It’s all about finesse.

We desire the perfect consistency— the snowman-making, ball-rolling type of snow. It’s the middle feel between dry fluff and heavy wet snow. And what we need, is a whipped up batch of wet-bulb temps, a touch of patience, and a trained eye to make our heaping mounds of homemade flakes into perfect and consistent groomed packed powder trails.

Work hard, play harder.

It’s more than meeting wet-bulb temps for snowmaking. It’s needing the time, temperature, and patience to get the right snow pile conditions for pushing. Since temperature (and humidity) can change from cold to warm in a short period of time, snowmaking conditions can fluctuate quickly, often causing piles of snow to become too wet. Hence, our dearest ski bums and snow bunnies, the process calls for a touch of patience.

When piles are too wet, we leave them to cure between eight to ten hours to allow excess water to drain out. If we break wet piles, the snow will stick to the front end of the groomer blade. If we break piles in frigid temps, we risk making death cookies. You know, death cookies, those little pebbled, cookie-sized chunks of ice that form on groomed trails. Eek.

Knowing the right consistency is knowing the snow. A trained eye knows when the consistency is ready. We’re not talking bulldozing or snowplowing, we’re talking snowpushing.

Push it real good.

It’s all about feeling the trail— the low spots, the incline, the fall lines.  It’s about working the snow side-to-side for a smooth even surface. It’s about seeing the trail as a whole picture, and bringing the landscape to life.


If you think riding double black diamonds is tough on the knees, imagine the strength necessary for moving mounds of snow. It’s like going head-first down Razor’s Edge trusting that our cat’s balance and ability to stop will allow us to keep working our way down—and up— the mountain.  Groomers, also known as snowcats, are massive machines with significant power, stability, and mobility. The cab sits at the front of the machine with a blade ahead for pushing piles and a tiller behind for churning snow.

In the barn sleeps ten snowcats. We have five Piston Bully 300s, one Piston Bully Park Pro 400 for park building, a Piston Bully 100 and 160 for making tubing lanes, one bucket groomer for gun maintenance and repairs, and one Piston Bully 600, also know as the 4.5 T winch— the lion of the pride.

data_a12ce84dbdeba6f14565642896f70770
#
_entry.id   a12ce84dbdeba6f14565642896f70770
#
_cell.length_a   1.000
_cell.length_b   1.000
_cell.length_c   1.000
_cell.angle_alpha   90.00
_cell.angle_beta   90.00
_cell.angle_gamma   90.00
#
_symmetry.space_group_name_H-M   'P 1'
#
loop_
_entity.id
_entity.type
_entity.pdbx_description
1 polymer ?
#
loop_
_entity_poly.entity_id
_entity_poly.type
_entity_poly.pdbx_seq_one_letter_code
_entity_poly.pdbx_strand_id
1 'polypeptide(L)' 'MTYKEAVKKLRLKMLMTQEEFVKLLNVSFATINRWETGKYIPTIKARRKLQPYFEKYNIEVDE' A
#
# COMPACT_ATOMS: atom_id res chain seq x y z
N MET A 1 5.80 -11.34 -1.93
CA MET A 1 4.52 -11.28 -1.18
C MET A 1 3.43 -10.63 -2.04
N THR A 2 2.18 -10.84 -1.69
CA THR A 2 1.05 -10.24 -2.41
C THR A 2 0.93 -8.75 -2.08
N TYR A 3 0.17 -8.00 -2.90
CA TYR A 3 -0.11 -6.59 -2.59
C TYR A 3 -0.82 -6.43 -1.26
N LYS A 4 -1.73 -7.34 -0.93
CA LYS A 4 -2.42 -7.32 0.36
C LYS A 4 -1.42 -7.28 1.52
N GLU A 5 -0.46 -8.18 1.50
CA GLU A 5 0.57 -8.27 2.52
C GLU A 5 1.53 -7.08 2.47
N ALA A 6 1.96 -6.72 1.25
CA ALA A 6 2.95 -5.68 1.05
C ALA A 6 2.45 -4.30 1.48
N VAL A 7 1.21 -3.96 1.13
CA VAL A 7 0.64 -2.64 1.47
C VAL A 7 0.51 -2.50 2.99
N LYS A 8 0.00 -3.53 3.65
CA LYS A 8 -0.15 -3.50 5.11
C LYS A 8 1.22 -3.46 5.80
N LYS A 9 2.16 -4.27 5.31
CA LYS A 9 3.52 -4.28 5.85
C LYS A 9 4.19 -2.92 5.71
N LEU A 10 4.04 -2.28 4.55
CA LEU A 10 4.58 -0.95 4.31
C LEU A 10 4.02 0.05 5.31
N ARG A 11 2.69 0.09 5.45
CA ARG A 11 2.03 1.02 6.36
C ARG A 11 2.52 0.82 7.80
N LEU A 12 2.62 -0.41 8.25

Cat ladies?

We play with big toys for a big purpose— to groom swift so you can ski smooth. And what makes the consistency perfect? Well, you might just say it’s all about finesse.

See you on the slopes,

the snowmisers

dump 'em out




4 thoughts on “It’s all about finesse.

  1. Wish the trails had been groomed nicely on Sunday, January 17. Most seemed to be lumpy mounds of snow, looked and rode like they weren’t groomed.


    1. Barbara, we are very sorry to hear conditions weren’t groomed to the best consistency that you, and we, most desire. Now that we are trying to open trails as quickly as possible, some trails are not getting adequate curing time. Plus, as conditions change before, during, and after grooming trails, the snow consistency is subject to change as well. Hence, I think you experienced what we try to avoid: death cookies.

      In addition, at the start of the day, when ski patrol decides to open trails, conditions are typically great. As more skiers and riders enjoy the trails, the churned snow is scraped off to a base layer that may have frozen due to varying conditions. Consecutive days of snowmaking and grooming will add powder to trails and help grind up death cookies.

      We are working hard to create the best conditions we can, but hour-by-hour conditions are tough to take full responsibility for. Please come back and ride with us again. We appreciate your honesty– it helps us do our job better!


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